THUNDER BAY – HEALTHBEAT – Despite considerable progress since the war on cancer was launched in the early 1970s, 1 in 2 North Americans will be affected by cancer at some point in their lifetime. It is impossible to imagine living a life that avoids dealing with cancer.
Some suggest that we are losing the war – but that’s not true. With the power of early detection, personalized therapies, and more targeted treatments, we are improving 5-year survival rates and changing the face of cancer from an acute illness to a chronic disease.
“Even though we have significant medical advancements for cancer diagnosis and treatment, people shouldn’t rely on medical intervention as a cure. The best way to deal with cancer is to adopt lifestyle changes to avoid getting cancer altogether,” says Dr. Dimitrios Vergidis, Chief of Oncology at Regional Cancer Care Northwest (RCC-NW). “For example, all cancers caused by cigarette smoking and heavy use of alcohol could be prevented completely.”
Joanne Lacourciere, Director, Regional Cancer Program, is also a big advocate of lifestyle changes. “Scientific evidence suggests that about one-third of cancer deaths will be related to obesity, inactivity, and poor nutrition. People can take action now to prevent cancer through better food choices and physical activity.”
#1 Stop smoking or using tobacco products.
Tobacco use is the most preventable cause of death worldwide. People who quit, regardless of age, live longer than people who continue to smoke. Quitting smoking substantially decreases the risk of lung, laryngeal, esophageal, oral, pancreatic, bladder, and cervical cancers.
#2 Achieve and maintain a healthy weight throughout life.
For those who are currently overweight, losing even a small amount of weight has health benefits and is a good place to start.
#3 Adopt an active lifestyle.
Choose something you enjoy and do it regularly. Adults should aim to take 10,000 steps every day and children should try to be active for at least 1 hour every day.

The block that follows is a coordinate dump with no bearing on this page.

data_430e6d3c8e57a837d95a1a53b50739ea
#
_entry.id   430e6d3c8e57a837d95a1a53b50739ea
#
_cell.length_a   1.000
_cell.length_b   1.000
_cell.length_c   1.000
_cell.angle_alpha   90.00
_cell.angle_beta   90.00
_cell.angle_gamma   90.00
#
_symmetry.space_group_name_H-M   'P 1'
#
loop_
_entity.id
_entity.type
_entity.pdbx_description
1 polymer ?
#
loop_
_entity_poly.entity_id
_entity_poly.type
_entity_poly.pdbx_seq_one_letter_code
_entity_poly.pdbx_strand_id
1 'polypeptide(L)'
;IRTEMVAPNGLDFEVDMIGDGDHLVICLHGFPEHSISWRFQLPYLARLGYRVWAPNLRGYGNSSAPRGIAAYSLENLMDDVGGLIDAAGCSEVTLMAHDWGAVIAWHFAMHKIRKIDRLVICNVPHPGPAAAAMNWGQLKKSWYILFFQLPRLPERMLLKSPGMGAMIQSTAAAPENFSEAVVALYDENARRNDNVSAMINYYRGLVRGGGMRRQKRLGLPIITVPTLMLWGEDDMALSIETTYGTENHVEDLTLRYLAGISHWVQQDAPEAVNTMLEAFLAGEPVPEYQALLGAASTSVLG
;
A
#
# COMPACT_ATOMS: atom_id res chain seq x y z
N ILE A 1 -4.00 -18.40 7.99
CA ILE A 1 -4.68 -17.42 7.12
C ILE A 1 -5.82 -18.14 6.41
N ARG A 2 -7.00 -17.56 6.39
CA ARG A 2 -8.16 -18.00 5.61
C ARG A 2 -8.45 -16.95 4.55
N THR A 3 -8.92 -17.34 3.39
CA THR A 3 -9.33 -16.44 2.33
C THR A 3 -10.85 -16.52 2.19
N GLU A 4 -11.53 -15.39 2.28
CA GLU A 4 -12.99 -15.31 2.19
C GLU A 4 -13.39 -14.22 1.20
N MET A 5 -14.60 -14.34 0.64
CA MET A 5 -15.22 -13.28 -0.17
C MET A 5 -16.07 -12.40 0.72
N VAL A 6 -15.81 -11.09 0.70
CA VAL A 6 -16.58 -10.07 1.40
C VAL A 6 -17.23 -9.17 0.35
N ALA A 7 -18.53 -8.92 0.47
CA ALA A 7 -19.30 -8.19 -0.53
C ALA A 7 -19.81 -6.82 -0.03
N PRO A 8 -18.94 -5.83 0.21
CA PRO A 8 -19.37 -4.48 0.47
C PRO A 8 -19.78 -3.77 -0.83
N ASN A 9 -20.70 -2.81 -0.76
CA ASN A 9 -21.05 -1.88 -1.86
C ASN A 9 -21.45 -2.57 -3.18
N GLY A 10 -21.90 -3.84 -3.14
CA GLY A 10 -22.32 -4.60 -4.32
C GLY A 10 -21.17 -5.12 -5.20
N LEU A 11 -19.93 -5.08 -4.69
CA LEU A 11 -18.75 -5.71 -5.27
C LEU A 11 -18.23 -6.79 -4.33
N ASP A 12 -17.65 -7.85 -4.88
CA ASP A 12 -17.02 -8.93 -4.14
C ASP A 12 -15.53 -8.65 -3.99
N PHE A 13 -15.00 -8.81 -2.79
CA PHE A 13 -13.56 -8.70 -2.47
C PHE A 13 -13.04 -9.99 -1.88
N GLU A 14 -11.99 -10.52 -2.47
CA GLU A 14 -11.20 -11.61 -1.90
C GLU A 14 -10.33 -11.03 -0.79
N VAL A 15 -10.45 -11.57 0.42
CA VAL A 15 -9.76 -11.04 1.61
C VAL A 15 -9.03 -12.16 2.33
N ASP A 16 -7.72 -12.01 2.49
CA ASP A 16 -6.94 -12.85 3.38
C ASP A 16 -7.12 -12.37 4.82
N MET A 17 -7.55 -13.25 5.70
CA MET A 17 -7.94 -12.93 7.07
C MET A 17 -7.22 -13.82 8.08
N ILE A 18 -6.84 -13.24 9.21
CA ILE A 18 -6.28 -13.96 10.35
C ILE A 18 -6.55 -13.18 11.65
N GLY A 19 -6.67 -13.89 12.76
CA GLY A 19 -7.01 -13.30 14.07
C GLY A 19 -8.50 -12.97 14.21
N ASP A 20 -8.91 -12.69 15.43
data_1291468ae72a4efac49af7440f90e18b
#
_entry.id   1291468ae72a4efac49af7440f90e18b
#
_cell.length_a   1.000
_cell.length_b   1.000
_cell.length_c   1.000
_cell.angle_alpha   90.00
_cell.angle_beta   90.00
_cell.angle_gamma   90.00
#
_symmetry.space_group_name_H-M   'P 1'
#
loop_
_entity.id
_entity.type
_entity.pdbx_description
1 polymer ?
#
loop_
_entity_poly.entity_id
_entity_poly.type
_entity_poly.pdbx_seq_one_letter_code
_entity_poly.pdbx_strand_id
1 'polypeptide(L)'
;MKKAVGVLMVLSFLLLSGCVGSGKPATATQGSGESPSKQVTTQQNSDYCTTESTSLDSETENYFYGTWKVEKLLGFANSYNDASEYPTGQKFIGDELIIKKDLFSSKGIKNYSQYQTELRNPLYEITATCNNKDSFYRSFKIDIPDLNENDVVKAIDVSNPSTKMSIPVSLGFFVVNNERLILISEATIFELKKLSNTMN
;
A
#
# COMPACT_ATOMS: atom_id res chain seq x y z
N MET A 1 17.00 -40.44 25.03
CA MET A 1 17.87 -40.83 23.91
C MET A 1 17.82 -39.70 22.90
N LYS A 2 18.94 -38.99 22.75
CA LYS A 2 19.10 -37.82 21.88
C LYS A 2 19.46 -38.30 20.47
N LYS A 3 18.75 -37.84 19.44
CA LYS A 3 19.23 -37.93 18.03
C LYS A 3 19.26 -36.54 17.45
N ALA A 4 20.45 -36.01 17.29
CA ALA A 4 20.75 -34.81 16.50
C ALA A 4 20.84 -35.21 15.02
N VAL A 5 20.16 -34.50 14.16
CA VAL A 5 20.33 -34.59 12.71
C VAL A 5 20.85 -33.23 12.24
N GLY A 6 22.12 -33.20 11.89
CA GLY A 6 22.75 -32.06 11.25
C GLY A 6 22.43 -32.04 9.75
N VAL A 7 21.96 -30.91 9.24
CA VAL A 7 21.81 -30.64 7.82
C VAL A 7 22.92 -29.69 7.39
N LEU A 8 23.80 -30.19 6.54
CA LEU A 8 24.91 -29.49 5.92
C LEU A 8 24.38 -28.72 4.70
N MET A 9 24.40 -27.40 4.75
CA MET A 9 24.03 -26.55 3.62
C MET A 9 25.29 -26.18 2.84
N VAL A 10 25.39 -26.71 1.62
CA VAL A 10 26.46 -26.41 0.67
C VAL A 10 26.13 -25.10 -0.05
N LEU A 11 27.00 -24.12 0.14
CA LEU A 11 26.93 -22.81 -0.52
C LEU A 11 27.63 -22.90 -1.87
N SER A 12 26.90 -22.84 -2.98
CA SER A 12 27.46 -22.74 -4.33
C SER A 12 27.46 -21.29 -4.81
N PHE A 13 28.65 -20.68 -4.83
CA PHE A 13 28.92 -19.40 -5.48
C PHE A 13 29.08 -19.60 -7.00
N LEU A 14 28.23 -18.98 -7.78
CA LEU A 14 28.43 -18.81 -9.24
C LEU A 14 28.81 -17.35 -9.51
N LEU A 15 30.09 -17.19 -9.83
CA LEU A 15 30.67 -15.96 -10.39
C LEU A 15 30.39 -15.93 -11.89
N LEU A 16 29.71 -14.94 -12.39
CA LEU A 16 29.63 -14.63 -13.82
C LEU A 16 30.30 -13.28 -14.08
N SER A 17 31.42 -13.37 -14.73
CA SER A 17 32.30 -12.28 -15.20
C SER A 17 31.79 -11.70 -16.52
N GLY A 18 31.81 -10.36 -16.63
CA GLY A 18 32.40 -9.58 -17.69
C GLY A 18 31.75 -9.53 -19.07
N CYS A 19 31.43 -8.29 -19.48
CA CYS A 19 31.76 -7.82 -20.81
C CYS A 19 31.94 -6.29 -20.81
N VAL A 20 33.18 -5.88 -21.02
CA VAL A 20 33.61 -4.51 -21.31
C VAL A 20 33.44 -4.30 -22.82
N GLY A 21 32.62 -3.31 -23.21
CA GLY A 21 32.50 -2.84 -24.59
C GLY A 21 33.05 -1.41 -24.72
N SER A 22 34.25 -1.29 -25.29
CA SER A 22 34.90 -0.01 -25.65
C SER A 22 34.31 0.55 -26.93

#4 Eat a healthy diet that emphasizes plant foods and limit alcohol consumption.
Fill your plate with reasonable portions. Consume a mostly plant-based diet that limits red and processed meats, is heavy on whole grains, and includes a variety of vegetables and fruits – at least 2.5 cups every day and the more colourful the better. Limit alcohol intake to no more than two drinks per day for men and one drink per day for women.
#5 Get screened to find cancer at its earliest, most treatable stage.
Regular screening examinations by a healthcare professional can result in the detection and removal of precancerous growths, as well as the diagnosis of cancers at an early stage, when they are most treatable.
Regional Cancer Care Northwest is working to reduce the burden of cancer and support folks in their decisions to make healthier choices. On Wednesday, April 18, please join Regional Cancer Program leaders at a Northern Cancer Question & Answer focused on how we are winning the war on cancer and to learn more about the progress of our Exceptional Cancer Care Plan 2011-2015.
Everyone is welcome at this free public discussion (with free parking) at 7 pm in the Auditorium (3rd floor) at Thunder Bay Regional Health Sciences Centre. Call 684-7237 for more information.
In the photograph: Regional Cancer Program Director Joanne Lacourciere leads the pack as Regional Cancer Care staff gets moving over lunch. Build exercise into your day so you can reach 10,000 steps!